Story Untold: “The Arctic is Melting Twice as Fast as Anywhere on Earth”

Kevin Vallely on Story Untold

Photo from kevinvallely.com.

Kevin Vallely remembers well when he first felt the call of the Arctic. As a child growing up in Montreal, the architect and adventurer’s father would regale him with stories of working as a radio operator in northern Labrador.

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“It was just a brutal, harsh place, yet strangely enticing and magnificent as well,” says Vallely. “He talked about how lonely, and quiet, and desolate it was. It intrigued me: this place that is part of our country, yet so completely out there and inhospitable. It just painted a scene of something so adventurous and unique.”

He would get his first experience with the Far North in 2000, strapping on a pair of skis to traverse Alaska’s Iditarod Trail. Competing in the first ever Iditasport Impossible — described by Nerve Rush as “the Ironman’s badass uncle who did a tour in Vietnam and went back for vacation” — Vallely and his companions travelled over 1,000 frozen miles from Knik to Nome.

“I had no idea what I was getting myself into at all,” he laughs. “I mean, the banner across the start line — their motto for this race was ‘Where cowards won’t show and the weak will die.’”

Vallely completed the race, and three years later, he was back: this time, riding a bicycle from Dawson City, Yukon to Nome, Alaska. Over the ensuing years, the Vancouver-based adventurer would embark on over a dozen expeditions around the world, becoming a World Record-holder for his trek to the South Pole and earning the title of one of Canada’s leading adventurers by the Globe and Mail.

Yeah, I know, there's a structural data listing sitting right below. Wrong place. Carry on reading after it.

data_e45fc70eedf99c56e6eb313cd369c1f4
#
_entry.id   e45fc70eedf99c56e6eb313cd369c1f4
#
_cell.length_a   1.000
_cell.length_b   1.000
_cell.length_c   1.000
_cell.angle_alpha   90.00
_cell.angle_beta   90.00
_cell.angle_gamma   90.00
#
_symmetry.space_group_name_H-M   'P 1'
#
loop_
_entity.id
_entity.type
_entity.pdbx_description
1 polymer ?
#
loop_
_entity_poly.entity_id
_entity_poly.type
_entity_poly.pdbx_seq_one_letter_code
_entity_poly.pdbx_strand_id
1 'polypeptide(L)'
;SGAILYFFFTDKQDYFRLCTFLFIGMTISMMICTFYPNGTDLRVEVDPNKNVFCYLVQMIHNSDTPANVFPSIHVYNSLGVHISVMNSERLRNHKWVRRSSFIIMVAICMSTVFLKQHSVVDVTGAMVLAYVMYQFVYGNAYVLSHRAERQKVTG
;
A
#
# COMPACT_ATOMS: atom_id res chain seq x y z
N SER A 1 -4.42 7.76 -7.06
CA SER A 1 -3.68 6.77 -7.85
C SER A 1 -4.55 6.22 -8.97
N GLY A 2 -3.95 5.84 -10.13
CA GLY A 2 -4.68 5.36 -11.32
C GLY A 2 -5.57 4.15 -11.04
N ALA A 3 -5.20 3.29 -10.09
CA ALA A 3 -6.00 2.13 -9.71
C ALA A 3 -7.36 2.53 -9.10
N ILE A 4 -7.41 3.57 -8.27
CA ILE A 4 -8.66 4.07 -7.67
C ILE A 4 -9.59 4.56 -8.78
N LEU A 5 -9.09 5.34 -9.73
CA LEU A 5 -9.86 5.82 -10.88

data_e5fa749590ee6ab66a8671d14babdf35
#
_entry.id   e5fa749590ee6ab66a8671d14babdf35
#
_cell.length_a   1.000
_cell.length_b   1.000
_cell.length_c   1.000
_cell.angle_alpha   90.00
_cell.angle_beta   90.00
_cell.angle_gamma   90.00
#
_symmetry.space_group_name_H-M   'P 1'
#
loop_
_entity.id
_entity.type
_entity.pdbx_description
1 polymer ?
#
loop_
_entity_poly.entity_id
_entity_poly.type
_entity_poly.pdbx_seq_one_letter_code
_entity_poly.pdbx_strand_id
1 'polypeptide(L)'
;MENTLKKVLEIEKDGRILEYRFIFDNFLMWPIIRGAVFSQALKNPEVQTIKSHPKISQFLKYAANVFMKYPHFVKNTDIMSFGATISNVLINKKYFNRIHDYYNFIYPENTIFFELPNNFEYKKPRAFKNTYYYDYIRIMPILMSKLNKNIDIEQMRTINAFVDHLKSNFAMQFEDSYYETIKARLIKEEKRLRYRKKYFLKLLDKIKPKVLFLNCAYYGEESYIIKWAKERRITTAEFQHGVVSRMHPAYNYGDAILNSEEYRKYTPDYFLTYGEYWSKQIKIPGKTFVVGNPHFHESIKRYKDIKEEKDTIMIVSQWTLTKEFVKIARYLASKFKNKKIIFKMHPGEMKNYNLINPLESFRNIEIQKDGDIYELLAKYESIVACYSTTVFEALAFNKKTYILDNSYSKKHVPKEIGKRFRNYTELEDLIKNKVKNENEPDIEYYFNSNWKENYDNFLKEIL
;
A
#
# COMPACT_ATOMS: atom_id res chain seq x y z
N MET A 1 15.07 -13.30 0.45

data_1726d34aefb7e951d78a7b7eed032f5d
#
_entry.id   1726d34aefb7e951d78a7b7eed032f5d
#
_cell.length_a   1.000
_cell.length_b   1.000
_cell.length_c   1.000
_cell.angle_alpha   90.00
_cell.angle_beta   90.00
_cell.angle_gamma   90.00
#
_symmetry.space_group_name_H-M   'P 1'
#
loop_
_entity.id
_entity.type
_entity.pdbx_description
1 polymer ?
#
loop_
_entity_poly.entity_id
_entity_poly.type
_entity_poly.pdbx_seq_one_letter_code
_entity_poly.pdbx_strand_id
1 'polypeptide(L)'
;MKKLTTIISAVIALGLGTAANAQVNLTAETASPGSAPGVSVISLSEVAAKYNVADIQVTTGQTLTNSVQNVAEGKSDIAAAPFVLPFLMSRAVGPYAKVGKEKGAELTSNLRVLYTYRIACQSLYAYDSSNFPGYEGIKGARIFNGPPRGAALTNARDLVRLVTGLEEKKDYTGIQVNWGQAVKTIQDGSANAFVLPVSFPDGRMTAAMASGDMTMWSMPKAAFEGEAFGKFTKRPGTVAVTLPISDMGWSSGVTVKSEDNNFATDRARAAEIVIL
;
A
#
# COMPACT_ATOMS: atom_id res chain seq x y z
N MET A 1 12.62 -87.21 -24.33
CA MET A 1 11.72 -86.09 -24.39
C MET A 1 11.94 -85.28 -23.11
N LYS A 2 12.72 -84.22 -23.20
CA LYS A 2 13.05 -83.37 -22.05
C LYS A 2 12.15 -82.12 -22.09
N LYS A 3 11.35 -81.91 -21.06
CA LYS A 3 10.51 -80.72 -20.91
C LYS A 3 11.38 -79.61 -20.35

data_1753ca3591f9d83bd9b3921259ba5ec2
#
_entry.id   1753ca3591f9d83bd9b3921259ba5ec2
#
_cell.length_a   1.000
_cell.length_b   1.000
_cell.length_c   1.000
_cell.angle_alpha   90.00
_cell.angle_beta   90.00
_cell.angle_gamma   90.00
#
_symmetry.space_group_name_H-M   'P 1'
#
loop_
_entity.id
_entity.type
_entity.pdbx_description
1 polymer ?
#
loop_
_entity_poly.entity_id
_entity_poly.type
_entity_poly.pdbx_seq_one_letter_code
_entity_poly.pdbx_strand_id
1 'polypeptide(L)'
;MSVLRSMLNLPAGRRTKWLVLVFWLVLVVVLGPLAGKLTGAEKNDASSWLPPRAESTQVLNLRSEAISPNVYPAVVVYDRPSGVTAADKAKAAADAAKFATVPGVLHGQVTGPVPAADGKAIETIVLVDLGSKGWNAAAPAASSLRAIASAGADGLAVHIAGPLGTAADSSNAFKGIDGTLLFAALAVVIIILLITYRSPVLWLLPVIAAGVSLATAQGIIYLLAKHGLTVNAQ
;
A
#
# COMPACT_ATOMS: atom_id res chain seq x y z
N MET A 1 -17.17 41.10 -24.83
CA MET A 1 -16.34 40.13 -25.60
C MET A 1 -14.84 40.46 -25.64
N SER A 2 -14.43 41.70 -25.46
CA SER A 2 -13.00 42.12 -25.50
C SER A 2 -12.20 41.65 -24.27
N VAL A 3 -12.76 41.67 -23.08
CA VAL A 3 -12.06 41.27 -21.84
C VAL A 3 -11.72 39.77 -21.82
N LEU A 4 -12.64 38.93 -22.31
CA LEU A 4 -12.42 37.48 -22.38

Still, one elusive ‘first’ remained: traversing the Northwest Passage under human power. Vallely had first entertained thoughts of the crossing twenty years ago, while swapping stories with a friend.

“Traversing the Northwest Passage solely under human power in a single season was something that no-one had ever even come close to achieving,” says Vallely. “At the time, we both laughed and said it’s impossible.”

The melting sea ice gave him an opening, and a purpose: If Vallely and his fellow expeditioners could row the Northwest Passage unimpeded, perhaps they could draw attention to the urgency of global warming. Along with three other adventurers — two Irishmen and a fellow Canadian — Vallely set off in 2013 in a custom ocean rowing boat, intent on completing the crossing in a single season. The story has become Vallely’s first book, Rowing the Northwest Passage: Adventure, Fear, and Awe in a Rising Sea.

“It’s the classic canary in the coalmine. The Arctic is melting twice as fast as anywhere on Earth,” says Vallely. “I don’t think we realize how profoundly [things] will change … We need to do something about it.”


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